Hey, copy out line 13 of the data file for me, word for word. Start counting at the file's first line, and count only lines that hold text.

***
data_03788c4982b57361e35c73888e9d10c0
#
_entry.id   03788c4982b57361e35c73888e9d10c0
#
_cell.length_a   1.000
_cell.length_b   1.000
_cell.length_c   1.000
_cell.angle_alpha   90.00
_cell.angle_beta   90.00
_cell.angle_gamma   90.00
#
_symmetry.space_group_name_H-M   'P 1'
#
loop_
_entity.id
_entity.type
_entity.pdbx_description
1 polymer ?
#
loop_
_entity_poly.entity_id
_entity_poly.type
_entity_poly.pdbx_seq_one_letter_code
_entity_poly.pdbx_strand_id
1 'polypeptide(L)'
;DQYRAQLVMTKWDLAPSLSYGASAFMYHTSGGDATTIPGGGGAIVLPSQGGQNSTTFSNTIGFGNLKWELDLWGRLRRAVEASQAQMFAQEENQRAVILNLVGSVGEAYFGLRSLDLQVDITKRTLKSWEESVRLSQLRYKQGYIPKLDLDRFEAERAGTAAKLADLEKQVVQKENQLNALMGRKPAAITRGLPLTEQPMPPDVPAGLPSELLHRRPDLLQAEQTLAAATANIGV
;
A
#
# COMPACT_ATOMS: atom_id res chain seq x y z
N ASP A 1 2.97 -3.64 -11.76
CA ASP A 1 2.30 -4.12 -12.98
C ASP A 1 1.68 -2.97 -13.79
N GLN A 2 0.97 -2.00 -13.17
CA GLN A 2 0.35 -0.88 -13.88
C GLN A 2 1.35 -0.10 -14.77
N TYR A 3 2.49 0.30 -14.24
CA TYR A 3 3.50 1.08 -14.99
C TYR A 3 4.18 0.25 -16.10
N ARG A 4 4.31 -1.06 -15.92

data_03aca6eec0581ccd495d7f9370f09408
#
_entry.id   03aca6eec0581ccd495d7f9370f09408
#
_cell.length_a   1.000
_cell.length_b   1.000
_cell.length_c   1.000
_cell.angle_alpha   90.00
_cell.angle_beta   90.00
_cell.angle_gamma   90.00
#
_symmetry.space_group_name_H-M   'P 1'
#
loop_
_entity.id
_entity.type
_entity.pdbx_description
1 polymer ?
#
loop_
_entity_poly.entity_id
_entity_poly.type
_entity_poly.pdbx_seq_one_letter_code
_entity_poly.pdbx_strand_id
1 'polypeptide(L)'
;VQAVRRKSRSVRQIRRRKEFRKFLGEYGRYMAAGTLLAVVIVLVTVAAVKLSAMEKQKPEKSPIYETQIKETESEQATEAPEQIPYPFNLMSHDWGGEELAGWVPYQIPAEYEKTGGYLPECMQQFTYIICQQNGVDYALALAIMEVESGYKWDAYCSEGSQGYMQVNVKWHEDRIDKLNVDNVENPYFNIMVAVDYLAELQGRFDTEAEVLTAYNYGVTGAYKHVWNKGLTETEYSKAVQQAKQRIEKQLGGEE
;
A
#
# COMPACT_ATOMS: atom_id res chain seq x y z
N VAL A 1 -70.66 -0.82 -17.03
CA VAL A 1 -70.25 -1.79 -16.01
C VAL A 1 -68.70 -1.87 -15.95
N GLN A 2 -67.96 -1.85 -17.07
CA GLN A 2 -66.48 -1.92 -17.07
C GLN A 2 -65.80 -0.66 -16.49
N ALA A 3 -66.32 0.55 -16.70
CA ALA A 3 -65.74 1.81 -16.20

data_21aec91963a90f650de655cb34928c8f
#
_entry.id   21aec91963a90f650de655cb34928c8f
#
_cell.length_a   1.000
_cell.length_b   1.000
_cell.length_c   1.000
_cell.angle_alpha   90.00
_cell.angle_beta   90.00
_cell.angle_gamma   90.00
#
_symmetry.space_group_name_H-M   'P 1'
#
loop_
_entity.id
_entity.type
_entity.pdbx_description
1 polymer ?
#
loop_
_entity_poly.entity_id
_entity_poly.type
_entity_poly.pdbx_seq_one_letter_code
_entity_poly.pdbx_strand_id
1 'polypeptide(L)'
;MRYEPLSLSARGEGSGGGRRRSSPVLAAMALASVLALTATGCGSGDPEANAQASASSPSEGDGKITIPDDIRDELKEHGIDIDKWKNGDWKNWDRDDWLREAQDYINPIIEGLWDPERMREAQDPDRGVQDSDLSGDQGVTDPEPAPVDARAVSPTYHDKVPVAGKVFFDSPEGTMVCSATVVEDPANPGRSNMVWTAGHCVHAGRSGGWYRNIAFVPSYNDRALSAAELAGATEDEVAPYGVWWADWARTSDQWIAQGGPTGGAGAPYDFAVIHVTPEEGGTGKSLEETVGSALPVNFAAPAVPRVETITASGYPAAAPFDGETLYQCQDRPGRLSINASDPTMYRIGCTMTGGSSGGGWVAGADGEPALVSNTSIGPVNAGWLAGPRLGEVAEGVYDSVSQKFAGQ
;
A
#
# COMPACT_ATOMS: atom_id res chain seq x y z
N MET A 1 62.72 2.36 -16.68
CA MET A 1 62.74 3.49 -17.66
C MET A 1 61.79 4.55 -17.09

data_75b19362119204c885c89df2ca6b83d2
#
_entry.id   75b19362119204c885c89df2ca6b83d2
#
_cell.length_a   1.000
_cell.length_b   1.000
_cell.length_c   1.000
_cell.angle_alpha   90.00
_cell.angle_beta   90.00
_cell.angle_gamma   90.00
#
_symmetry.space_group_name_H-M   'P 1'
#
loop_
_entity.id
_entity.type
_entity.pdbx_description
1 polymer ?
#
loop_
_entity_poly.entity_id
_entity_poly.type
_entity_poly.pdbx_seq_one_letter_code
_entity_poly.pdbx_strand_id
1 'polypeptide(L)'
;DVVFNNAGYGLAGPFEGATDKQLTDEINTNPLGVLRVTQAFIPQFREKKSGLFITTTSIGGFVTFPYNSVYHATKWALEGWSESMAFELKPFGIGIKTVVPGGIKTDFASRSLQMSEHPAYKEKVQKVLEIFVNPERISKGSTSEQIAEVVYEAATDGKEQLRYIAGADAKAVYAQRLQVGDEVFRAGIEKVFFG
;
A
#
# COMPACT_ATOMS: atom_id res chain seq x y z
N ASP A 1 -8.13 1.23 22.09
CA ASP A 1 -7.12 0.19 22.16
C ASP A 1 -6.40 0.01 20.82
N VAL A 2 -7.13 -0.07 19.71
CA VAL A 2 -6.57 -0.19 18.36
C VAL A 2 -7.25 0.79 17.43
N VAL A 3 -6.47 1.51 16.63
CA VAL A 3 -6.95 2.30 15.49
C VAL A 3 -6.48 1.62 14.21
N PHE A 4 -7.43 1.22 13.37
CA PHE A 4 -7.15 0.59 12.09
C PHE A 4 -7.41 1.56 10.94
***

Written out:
#